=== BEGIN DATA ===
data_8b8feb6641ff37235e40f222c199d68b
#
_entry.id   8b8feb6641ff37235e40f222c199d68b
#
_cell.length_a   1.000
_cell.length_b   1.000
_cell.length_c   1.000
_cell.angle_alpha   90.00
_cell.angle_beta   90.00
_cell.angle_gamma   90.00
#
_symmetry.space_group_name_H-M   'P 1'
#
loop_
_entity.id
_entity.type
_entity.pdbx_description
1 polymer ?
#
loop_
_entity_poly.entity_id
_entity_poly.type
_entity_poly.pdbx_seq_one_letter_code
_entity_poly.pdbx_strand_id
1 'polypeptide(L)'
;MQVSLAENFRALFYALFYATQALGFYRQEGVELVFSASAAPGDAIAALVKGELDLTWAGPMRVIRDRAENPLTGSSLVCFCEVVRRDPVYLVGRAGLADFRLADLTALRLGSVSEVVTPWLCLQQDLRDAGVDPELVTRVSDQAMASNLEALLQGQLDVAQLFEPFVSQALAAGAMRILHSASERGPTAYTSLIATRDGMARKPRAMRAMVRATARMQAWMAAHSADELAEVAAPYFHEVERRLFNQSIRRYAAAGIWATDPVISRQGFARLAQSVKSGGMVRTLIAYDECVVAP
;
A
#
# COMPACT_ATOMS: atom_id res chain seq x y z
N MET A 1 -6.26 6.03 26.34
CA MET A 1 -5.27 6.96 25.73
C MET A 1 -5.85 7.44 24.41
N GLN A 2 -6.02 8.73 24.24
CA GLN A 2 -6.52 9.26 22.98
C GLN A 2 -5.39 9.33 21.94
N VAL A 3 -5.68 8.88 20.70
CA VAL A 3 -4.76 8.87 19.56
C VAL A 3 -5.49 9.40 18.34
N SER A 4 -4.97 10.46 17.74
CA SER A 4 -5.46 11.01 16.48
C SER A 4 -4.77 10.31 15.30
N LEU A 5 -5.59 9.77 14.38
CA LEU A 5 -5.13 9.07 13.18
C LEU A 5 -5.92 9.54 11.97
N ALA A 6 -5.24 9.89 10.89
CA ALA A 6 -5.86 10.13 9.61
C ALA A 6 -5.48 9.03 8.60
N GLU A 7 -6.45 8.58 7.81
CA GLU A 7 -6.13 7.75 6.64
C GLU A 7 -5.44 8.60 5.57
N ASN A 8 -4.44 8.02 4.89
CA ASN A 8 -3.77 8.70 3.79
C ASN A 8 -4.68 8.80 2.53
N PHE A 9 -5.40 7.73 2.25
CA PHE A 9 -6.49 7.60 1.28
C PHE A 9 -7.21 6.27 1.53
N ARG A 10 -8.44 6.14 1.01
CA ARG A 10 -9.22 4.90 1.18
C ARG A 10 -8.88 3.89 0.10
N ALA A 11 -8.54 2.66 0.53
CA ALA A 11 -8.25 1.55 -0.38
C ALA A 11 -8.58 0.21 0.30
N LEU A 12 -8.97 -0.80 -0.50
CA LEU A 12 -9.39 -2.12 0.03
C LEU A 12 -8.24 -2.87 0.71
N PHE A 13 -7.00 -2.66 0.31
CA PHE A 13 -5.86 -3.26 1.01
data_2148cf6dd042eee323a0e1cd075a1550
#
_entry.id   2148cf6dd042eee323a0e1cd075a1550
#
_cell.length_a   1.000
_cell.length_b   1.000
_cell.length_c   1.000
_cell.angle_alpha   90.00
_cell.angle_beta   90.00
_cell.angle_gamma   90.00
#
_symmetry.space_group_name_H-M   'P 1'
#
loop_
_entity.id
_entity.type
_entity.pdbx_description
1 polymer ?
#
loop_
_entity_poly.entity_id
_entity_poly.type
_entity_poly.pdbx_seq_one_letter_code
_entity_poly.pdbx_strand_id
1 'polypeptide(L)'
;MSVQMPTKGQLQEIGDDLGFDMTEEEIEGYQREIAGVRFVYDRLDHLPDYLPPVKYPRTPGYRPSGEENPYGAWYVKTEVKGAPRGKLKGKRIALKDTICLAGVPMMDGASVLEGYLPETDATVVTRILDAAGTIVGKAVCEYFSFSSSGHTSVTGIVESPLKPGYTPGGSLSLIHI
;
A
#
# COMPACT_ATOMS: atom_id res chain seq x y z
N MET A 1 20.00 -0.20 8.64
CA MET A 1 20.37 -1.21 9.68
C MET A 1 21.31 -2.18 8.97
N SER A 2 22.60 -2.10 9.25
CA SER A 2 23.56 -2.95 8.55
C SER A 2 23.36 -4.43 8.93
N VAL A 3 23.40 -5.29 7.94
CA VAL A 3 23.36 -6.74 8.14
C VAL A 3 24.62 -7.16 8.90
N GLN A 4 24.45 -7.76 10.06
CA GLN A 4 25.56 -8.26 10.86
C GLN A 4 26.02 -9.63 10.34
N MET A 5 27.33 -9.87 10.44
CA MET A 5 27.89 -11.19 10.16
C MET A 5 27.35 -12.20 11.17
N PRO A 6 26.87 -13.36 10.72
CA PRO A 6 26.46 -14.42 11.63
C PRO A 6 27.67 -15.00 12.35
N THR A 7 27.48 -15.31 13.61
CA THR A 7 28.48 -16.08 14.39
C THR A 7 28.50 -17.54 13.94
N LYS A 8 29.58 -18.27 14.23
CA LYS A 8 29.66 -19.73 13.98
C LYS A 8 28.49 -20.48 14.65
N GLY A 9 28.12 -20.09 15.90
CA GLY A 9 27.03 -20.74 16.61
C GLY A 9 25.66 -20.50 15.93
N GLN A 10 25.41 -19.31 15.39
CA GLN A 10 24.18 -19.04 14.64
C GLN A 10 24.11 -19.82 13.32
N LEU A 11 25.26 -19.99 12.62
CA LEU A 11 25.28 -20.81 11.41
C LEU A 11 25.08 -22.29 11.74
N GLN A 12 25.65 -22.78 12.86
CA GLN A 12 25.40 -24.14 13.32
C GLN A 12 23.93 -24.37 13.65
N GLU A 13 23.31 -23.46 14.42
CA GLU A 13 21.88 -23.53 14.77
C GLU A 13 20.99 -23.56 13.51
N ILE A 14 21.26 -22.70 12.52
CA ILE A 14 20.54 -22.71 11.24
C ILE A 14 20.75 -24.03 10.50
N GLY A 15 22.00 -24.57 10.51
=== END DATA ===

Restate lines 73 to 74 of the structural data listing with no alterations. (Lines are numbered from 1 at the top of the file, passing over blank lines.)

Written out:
_cell.length_a   1.000
_cell.length_b   1.000